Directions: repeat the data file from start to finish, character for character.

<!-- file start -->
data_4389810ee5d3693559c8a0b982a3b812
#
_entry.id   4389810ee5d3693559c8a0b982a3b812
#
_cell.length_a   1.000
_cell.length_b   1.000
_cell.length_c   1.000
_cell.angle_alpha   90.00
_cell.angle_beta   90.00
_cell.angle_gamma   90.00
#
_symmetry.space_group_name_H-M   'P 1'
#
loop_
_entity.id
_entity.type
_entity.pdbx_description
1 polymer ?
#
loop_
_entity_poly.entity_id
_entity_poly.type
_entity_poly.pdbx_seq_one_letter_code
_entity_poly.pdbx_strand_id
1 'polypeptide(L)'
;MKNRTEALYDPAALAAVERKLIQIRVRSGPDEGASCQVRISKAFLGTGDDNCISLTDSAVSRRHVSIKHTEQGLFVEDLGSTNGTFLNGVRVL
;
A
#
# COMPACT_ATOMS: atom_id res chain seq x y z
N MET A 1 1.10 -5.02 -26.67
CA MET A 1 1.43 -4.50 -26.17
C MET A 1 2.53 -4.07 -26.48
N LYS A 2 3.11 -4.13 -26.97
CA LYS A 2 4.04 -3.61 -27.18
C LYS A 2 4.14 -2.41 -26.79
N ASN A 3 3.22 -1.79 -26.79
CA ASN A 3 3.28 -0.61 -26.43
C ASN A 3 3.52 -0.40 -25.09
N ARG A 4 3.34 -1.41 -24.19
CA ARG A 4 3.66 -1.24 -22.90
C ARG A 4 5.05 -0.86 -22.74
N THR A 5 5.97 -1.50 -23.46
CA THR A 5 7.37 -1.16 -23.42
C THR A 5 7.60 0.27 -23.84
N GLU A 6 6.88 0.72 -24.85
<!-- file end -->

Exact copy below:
data_4389810ee5d3693559c8a0b982a3b812
#
_entry.id   4389810ee5d3693559c8a0b982a3b812
#
_cell.length_a   1.000
_cell.length_b   1.000
_cell.length_c   1.000
_cell.angle_alpha   90.00
_cell.angle_beta   90.00
_cell.angle_gamma   90.00
#
_symmetry.space_group_name_H-M   'P 1'
#
loop_
_entity.id
_entity.type
_entity.pdbx_description
1 polymer ?
#
loop_
_entity_poly.entity_id
_entity_poly.type
_entity_poly.pdbx_seq_one_letter_code
_entity_poly.pdbx_strand_id
1 'polypeptide(L)'
;MKNRTEALYDPAALAAVERKLIQIRVRSGPDEGASCQVRISKAFLGTGDDNCISLTDSAVSRRHVSIKHTEQGLFVEDLGSTNGTFLNGVRVL
;
A
#
# COMPACT_ATOMS: atom_id res chain seq x y z
N MET A 1 1.10 -5.02 -26.67
CA MET A 1 1.43 -4.50 -26.17
C MET A 1 2.53 -4.07 -26.48
N LYS A 2 3.11 -4.13 -26.97
CA LYS A 2 4.04 -3.61 -27.18
C LYS A 2 4.14 -2.41 -26.79
N ASN A 3 3.22 -1.79 -26.79
CA ASN A 3 3.28 -0.61 -26.43
C ASN A 3 3.52 -0.40 -25.09
N ARG A 4 3.34 -1.41 -24.19
CA ARG A 4 3.66 -1.24 -22.90
C ARG A 4 5.05 -0.86 -22.74
N THR A 5 5.97 -1.50 -23.46
CA THR A 5 7.37 -1.16 -23.42
C THR A 5 7.60 0.27 -23.84
N GLU A 6 6.88 0.72 -24.85